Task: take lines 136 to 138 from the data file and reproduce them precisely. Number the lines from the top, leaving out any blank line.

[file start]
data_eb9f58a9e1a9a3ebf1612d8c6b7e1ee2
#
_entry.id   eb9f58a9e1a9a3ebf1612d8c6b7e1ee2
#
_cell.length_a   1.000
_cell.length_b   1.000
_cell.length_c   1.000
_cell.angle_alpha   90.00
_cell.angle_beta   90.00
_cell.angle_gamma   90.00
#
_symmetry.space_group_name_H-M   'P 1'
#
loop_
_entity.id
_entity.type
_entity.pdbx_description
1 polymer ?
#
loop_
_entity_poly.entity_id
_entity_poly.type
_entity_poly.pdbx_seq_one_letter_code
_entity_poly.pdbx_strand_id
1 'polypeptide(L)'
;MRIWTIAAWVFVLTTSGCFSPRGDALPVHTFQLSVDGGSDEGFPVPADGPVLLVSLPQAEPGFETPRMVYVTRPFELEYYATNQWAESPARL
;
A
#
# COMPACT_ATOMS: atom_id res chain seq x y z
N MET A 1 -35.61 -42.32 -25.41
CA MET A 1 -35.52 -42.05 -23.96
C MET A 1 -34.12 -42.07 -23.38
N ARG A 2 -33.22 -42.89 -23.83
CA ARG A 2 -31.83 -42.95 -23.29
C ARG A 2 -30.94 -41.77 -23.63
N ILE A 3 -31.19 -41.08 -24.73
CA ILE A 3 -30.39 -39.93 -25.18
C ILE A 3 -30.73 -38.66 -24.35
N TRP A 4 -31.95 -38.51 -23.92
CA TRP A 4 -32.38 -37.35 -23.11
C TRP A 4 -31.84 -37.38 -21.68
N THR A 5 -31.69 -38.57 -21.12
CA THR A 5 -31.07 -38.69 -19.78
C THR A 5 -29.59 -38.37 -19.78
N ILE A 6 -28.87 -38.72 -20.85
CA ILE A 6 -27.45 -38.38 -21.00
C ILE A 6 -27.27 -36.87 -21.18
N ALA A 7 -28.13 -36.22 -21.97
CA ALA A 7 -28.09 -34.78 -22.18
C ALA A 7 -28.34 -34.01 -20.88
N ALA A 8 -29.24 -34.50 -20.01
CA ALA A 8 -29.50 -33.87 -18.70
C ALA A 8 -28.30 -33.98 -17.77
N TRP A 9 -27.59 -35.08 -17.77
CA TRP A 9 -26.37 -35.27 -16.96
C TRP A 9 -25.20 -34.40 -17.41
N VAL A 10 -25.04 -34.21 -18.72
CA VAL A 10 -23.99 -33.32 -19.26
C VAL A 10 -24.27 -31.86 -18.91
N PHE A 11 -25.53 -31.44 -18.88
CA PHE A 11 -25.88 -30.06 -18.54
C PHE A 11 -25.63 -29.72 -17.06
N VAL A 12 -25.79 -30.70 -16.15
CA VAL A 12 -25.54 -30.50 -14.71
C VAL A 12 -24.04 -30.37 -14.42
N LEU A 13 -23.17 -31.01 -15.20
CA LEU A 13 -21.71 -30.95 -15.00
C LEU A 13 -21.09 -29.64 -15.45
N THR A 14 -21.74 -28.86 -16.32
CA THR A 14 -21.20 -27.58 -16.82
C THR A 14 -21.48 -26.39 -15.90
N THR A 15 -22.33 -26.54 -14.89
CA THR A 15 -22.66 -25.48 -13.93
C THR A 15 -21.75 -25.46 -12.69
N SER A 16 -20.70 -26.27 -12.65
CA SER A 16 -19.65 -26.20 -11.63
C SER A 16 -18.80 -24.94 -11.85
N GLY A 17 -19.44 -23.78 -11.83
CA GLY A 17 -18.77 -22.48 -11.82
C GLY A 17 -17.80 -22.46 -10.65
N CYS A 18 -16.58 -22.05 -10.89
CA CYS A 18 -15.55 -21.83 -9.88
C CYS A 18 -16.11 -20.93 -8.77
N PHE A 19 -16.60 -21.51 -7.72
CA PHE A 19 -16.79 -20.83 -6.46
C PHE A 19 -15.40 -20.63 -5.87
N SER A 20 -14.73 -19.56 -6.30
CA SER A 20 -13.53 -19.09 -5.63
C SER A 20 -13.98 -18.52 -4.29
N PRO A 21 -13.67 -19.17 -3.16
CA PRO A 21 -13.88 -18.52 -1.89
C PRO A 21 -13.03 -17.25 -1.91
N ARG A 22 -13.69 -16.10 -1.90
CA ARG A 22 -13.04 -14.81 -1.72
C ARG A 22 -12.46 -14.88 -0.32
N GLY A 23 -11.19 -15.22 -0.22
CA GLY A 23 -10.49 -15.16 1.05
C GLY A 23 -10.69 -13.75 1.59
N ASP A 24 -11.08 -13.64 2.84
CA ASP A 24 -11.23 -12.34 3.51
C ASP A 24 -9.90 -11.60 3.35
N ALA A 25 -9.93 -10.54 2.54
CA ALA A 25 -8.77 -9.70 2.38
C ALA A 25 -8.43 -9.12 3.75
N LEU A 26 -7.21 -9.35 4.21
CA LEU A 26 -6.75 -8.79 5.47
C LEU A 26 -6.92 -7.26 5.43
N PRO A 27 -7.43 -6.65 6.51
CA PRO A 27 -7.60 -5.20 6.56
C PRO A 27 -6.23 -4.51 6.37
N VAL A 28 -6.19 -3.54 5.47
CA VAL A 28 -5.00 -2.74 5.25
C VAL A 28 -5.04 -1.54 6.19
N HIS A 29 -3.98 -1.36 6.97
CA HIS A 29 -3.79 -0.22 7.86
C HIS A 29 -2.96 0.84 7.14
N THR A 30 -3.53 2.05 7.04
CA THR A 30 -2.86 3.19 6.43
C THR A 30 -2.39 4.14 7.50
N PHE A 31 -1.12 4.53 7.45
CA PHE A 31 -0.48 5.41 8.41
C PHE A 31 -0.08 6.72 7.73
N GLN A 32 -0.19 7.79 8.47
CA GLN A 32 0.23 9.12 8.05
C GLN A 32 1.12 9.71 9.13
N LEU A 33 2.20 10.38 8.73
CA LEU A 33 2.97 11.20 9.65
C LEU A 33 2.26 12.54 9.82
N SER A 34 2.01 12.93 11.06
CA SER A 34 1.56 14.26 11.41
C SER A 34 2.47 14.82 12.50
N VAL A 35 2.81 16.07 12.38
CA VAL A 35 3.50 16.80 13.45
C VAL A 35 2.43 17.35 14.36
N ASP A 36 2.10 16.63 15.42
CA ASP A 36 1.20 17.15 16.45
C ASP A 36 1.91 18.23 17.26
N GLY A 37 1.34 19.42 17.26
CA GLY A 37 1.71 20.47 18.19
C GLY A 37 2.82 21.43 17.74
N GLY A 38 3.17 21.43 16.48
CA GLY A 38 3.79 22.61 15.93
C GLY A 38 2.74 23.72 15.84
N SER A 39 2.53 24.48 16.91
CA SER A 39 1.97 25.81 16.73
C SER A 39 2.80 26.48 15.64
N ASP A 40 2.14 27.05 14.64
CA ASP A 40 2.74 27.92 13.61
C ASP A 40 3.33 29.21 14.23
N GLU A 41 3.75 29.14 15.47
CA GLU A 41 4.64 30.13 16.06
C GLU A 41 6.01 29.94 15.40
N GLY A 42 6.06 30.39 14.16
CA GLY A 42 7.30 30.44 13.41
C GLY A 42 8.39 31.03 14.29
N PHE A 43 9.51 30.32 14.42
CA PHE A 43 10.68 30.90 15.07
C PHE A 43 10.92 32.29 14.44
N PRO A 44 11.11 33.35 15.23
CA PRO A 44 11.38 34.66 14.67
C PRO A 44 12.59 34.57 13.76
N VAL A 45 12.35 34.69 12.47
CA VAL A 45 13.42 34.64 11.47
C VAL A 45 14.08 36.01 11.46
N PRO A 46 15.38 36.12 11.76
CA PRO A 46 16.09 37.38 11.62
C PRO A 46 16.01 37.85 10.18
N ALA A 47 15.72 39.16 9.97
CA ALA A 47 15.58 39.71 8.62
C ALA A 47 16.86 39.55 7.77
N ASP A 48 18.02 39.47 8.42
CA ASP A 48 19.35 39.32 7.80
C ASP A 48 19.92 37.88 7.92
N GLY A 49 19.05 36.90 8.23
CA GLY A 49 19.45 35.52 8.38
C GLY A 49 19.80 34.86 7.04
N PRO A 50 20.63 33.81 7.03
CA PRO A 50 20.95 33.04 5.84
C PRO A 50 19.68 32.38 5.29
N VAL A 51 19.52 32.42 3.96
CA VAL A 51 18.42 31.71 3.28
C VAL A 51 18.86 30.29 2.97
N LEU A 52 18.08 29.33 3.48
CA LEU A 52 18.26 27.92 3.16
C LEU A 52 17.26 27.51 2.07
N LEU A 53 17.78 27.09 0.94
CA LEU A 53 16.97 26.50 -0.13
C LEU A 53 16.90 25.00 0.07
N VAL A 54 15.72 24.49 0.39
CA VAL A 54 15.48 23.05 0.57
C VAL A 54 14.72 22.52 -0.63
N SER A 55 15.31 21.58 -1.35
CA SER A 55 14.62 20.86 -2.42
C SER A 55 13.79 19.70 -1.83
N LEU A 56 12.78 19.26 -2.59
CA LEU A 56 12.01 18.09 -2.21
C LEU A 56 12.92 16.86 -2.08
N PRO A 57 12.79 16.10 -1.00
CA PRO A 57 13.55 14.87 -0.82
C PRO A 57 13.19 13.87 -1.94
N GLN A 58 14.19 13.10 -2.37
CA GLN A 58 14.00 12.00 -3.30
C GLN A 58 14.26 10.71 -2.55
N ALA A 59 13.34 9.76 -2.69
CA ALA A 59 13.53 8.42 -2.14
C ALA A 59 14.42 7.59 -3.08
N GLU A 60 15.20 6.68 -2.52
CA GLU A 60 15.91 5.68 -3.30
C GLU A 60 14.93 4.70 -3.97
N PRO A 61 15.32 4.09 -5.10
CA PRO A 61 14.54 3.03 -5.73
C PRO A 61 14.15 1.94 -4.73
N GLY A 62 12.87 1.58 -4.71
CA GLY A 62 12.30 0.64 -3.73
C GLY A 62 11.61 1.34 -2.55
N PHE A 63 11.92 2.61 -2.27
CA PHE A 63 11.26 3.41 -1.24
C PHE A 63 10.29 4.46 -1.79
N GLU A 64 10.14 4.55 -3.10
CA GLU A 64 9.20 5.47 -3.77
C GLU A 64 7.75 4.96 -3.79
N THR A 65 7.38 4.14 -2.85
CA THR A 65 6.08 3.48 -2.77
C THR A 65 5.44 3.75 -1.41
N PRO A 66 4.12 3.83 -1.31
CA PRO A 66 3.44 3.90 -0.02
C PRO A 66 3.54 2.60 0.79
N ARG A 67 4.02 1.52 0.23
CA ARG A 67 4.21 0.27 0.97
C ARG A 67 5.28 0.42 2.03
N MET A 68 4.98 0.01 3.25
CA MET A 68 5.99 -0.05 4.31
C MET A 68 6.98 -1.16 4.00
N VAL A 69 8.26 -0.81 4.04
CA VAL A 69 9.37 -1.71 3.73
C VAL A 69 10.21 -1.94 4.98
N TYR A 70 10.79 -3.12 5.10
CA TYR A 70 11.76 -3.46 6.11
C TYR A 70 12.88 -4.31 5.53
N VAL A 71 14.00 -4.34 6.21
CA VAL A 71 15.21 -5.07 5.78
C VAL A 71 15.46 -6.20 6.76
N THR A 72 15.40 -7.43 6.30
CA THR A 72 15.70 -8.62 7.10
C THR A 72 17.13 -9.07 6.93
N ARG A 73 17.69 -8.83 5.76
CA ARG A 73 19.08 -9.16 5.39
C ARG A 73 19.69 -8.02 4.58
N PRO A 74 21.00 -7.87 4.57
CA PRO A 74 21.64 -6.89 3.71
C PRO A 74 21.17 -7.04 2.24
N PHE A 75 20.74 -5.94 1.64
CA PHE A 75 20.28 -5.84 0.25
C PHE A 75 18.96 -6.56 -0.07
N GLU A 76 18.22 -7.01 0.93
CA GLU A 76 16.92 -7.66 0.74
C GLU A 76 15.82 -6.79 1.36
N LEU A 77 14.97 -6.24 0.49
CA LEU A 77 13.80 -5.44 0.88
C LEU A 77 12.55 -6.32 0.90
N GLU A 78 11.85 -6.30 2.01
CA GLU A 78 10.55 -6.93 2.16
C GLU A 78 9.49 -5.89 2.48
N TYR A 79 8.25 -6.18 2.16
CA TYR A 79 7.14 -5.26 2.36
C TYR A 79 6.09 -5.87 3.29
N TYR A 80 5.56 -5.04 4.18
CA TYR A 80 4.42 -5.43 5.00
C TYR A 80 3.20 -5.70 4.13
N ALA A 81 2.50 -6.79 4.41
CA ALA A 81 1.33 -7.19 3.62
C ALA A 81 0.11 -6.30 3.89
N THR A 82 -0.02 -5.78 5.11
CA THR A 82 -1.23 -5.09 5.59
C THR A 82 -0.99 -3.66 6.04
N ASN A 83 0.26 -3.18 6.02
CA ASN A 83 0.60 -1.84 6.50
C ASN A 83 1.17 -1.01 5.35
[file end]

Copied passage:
N ASP A 36 2.10 16.63 15.42
CA ASP A 36 1.20 17.15 16.45
C ASP A 36 1.91 18.23 17.26